In June this year, Thabane managed to convince Lesotho’s King Letsie III to shut down parliament when he learned that the opposition led by his deputy, Metsing planned to bring up a vote of no confidence against him.
Political observers are weary of the military’s involvement in Lesotho’s political affairs. They think this is a great source of destabilization and a recipe for civil strife. Similarly, they urge Lesotho’s politicians to learn to respect state institutions and not manipulate them for narrow personal and political interests.
At the recent media conference, the bishops of Lesotho lamented the current state of anarchy and lawlessness resulting from the shutting down of police services, the judiciary and other public services. The bishops have called for calm. “We call upon all the parties to respect their commitment to work together to restore security and political stability in the kingdom.”
It is hoped that Pope Francis’s appeal and that of the bishops of Lesotho will find a listening ear among Lesotho’s politicians and security agencies. In the words of the bishops, “lasting peace is still possible, only if justice is done to the legitimate concerns and expectations of all the parties involved.
In his reflection during the Angelus address, Francis spoke of fraternal correction, as it is presented by St. Matthew in the day’s Gospel reading.
“Jesus teaches us that if my Christian brother wrongs me or offends me, I must be charitable towards him and, first of all, speak to him personally, explaining that what he has said or done is not good," the Pope said, according to Vatican Information Service. "And what if my brother does not listen to me? Jesus suggests a way of intervening gradually: first, to speak to him again with another two or three people, so that he is more aware of the mistake he has made. If, in spite of this, he does not accept this exhortation, it is necessary to tell the community, and if he does not even listen to the community, then we have to let him know of the fracture and detachment that he himself has caused, by failing in communion with his brothers and sisters in the faith.”
“The steps in this itinerary show the strength that the Lord asks of the community to support those who err, so that they are not lost," the Pontiff continued. "Above all it is necessary to avoid the clamor of news and gossip in the community. The attitude must be that of gentleness, prudence, humility and care in relation to those who have erred, avoiding words that may harm or kill our brother. Because even words can kill. When I gossip or when I unjustly criticize, when I curse a brother with my tongue, this means destroying the reputation of the other person. … At the same time, this discretion in speaking to him alone has the aim of not pointlessly mortifying the sinner. … In view of this need, we can understand the following series of interventions, which include the involvement of other witnesses and finally even the community. The aim is to help the person to understand what they have done, and to be aware that they have thereby offended not just one person, but everyone. But it also helps us to rid ourselves of anger and resentment … that bitterness of the heart that leads to anger and resentment leads us to insult and offend. It is very unpleasant to see insults and aggression from a Christian. … To insult is not Christian”.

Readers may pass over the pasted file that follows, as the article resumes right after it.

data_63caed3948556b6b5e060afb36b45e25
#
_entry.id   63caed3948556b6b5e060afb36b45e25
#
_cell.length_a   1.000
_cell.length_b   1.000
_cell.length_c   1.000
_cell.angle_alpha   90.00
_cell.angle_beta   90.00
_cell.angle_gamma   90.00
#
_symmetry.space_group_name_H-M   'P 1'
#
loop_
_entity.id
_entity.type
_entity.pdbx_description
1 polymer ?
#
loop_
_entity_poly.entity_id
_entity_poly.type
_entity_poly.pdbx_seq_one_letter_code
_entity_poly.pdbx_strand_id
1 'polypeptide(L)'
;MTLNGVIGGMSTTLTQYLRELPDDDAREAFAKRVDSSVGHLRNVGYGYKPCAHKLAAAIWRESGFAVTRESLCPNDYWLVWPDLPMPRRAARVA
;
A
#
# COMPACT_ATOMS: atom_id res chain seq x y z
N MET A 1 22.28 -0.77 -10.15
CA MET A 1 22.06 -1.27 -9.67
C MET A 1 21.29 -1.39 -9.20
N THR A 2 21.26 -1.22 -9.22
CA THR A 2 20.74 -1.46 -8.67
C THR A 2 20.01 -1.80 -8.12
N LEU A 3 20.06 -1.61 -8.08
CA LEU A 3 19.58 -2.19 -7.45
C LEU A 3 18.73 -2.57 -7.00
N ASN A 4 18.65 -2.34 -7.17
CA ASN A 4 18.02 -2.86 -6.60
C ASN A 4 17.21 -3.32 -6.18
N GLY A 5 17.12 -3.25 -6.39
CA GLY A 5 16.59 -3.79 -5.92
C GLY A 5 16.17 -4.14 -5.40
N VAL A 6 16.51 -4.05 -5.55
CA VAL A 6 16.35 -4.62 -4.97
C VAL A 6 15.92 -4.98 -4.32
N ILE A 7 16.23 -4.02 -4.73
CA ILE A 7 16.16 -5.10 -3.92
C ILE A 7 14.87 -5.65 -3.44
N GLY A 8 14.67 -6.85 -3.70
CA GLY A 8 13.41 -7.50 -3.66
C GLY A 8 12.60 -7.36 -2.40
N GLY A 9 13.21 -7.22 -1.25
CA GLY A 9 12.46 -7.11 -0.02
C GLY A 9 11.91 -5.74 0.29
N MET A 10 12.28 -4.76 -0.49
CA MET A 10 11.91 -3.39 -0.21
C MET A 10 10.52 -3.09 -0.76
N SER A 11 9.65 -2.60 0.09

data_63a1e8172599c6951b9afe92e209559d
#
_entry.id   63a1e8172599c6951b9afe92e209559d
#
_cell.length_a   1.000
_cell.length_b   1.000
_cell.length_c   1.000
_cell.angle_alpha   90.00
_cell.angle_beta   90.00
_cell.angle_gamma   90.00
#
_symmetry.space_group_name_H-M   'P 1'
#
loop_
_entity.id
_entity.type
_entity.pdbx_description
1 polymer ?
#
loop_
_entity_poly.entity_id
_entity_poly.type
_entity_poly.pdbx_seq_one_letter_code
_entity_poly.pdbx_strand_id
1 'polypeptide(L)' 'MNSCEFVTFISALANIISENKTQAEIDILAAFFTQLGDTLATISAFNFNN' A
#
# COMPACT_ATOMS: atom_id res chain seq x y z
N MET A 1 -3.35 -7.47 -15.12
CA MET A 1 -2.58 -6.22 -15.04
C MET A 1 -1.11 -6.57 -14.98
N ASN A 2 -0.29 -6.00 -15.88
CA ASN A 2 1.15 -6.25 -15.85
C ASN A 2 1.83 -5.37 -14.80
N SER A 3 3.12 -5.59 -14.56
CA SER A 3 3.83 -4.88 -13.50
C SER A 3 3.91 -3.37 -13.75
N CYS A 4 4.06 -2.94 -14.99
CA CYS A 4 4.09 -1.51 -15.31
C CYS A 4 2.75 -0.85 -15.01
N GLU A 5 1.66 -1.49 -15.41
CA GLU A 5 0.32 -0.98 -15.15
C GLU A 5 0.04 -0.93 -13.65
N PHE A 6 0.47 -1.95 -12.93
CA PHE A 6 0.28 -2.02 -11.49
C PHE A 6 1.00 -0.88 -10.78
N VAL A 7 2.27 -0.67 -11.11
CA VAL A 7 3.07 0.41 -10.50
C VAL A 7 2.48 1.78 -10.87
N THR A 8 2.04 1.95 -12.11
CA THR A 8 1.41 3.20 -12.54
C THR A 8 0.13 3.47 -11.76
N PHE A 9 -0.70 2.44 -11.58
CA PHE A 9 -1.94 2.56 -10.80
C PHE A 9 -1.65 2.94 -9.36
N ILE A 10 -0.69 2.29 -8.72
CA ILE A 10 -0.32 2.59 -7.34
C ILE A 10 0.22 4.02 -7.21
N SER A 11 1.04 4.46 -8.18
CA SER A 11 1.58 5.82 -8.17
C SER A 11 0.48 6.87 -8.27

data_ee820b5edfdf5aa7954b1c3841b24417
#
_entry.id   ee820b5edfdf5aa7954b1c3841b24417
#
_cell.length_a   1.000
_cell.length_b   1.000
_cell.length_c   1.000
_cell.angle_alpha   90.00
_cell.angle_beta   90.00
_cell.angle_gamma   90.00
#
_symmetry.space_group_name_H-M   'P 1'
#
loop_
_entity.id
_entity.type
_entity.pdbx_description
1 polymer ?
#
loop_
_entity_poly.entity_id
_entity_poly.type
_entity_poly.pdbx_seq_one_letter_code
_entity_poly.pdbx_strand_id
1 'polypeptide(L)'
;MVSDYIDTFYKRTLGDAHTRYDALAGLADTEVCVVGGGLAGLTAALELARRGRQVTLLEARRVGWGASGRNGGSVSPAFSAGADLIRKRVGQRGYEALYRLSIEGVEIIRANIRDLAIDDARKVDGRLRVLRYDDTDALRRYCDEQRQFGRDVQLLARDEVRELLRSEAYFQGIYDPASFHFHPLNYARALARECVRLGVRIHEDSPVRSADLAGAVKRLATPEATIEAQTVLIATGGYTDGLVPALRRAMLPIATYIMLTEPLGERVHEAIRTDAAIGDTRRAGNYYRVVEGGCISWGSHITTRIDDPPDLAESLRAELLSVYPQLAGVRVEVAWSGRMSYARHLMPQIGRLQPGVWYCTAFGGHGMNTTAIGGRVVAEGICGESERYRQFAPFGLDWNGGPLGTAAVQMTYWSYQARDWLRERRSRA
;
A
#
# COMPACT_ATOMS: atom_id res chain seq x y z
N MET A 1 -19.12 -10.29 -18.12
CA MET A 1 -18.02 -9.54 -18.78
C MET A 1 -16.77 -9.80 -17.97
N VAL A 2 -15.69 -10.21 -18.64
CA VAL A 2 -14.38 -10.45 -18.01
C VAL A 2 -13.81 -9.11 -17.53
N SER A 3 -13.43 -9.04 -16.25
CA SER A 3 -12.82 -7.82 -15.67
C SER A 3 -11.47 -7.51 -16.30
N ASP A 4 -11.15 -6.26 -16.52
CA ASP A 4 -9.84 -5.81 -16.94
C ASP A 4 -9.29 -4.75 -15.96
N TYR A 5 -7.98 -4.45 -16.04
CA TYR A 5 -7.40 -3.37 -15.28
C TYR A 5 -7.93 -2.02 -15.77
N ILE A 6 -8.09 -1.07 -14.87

“In reality”, he continued, “before the Lord we are all sinners and all in need of forgiveness. All of us. Indeed, Jesus told us not to judge. Fraternal correction is an aspect of the love and the communion that should reign in the Christian community; it is a mutual service that we can and must render to each other … and it is possible and effective only if each person recognizes himself as a sinner and in need of the Lord’s forgiveness. The same awareness that enables me to recognize the errors of the other, first of all reminds me that I myself have made, and make mistakes, many times”.
“Therefore, at the beginning of Mass, we are invited each time to acknowledge ourselves as sinners before the Lord, expressing with words and gestures the sincere repentance of the heart,” he concluded. “And Jesus Himself invites all of us, saints and sinners, to his table, bringing us together at the various crossroads in in the different situations of our lives. And among the conditions that unite all the participants in the Eucharistic celebration, two are fundamental: we are all sinners, and God offers His mercy to us all.”